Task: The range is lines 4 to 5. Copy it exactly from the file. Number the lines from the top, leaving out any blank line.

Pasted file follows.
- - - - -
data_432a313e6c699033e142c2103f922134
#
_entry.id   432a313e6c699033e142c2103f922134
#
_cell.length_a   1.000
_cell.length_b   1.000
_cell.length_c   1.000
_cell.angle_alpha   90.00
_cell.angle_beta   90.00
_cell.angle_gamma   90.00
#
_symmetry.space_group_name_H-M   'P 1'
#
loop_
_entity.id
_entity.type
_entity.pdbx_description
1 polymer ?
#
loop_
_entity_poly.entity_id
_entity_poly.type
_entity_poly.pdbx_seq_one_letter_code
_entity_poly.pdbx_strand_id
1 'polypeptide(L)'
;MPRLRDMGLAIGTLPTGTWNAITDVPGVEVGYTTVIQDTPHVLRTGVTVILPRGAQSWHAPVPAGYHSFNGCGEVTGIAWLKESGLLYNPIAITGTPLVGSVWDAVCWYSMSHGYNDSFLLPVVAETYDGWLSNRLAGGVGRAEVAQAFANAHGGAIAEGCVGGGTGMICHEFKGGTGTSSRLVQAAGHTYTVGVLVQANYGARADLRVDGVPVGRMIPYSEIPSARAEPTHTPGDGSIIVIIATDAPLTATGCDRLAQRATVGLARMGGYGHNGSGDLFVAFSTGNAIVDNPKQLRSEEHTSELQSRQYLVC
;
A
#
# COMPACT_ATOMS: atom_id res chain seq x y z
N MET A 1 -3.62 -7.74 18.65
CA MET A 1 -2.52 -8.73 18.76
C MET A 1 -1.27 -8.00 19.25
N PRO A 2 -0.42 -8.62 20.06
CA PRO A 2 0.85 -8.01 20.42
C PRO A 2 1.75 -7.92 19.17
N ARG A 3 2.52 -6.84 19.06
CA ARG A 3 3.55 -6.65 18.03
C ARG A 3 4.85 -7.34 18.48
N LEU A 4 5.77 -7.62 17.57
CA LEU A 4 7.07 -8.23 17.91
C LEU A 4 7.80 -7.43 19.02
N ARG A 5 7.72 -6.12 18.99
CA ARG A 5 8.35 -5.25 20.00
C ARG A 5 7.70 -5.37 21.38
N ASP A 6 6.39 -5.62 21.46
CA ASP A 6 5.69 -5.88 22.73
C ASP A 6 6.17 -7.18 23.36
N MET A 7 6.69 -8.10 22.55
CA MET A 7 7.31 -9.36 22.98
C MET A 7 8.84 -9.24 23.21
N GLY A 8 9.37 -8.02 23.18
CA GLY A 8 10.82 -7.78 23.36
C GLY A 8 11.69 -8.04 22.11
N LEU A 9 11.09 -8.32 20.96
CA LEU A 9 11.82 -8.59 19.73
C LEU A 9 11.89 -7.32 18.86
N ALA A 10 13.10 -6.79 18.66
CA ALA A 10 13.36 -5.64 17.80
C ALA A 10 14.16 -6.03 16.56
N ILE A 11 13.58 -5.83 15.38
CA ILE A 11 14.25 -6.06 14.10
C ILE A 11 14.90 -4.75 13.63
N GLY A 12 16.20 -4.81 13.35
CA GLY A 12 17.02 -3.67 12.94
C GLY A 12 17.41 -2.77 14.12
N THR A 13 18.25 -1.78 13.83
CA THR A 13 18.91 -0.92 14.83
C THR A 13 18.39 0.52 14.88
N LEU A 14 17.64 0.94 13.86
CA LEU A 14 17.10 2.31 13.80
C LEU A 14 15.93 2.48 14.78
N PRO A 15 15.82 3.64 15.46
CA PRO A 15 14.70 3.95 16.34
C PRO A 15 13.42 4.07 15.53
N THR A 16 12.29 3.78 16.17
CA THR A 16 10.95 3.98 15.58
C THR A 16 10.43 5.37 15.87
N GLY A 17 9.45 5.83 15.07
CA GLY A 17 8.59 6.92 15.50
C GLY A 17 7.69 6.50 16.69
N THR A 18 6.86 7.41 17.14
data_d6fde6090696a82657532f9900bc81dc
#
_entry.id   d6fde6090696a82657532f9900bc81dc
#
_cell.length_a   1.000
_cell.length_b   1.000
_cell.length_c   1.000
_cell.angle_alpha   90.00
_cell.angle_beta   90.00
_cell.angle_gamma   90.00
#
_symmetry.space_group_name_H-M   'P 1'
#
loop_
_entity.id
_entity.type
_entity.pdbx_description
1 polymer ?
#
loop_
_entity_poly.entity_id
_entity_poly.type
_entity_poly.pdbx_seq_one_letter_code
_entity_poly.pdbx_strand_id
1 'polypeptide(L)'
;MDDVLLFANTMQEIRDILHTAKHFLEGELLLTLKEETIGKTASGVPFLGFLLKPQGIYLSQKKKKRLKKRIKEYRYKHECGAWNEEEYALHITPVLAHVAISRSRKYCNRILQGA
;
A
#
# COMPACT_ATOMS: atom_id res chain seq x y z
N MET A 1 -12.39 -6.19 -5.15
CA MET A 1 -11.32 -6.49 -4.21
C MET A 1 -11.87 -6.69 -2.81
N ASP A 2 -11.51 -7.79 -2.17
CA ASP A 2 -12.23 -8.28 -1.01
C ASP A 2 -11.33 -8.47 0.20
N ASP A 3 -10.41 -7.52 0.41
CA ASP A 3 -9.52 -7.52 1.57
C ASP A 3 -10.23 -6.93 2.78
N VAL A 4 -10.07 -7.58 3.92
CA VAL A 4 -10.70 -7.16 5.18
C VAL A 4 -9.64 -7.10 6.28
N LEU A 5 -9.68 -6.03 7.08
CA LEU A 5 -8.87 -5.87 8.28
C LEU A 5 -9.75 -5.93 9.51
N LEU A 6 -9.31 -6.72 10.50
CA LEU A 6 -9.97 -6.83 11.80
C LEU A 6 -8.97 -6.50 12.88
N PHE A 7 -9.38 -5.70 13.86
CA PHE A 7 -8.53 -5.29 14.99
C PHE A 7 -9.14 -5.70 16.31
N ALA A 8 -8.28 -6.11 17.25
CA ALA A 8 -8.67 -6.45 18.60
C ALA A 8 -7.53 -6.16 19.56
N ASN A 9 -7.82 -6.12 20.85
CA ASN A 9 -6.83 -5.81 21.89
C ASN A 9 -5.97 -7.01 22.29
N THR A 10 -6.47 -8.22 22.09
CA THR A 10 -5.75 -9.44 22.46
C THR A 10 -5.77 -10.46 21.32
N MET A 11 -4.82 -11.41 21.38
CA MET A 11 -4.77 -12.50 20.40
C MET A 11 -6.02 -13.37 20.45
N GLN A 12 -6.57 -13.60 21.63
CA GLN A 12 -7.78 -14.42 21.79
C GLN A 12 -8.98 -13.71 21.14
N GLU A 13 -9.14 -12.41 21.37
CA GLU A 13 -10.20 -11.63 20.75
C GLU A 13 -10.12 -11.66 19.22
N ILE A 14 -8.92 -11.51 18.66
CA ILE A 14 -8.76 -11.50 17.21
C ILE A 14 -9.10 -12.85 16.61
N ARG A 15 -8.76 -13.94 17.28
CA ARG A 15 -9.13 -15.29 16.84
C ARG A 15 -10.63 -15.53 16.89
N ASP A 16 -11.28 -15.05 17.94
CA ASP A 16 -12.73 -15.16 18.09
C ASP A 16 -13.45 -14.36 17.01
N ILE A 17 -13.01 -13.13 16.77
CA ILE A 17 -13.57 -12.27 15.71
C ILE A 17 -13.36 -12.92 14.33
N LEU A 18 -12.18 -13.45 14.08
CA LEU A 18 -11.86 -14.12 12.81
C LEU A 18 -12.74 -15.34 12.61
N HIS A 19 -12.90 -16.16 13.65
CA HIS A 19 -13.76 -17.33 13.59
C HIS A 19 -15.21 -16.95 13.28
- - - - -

#
_cell.length_a   1.000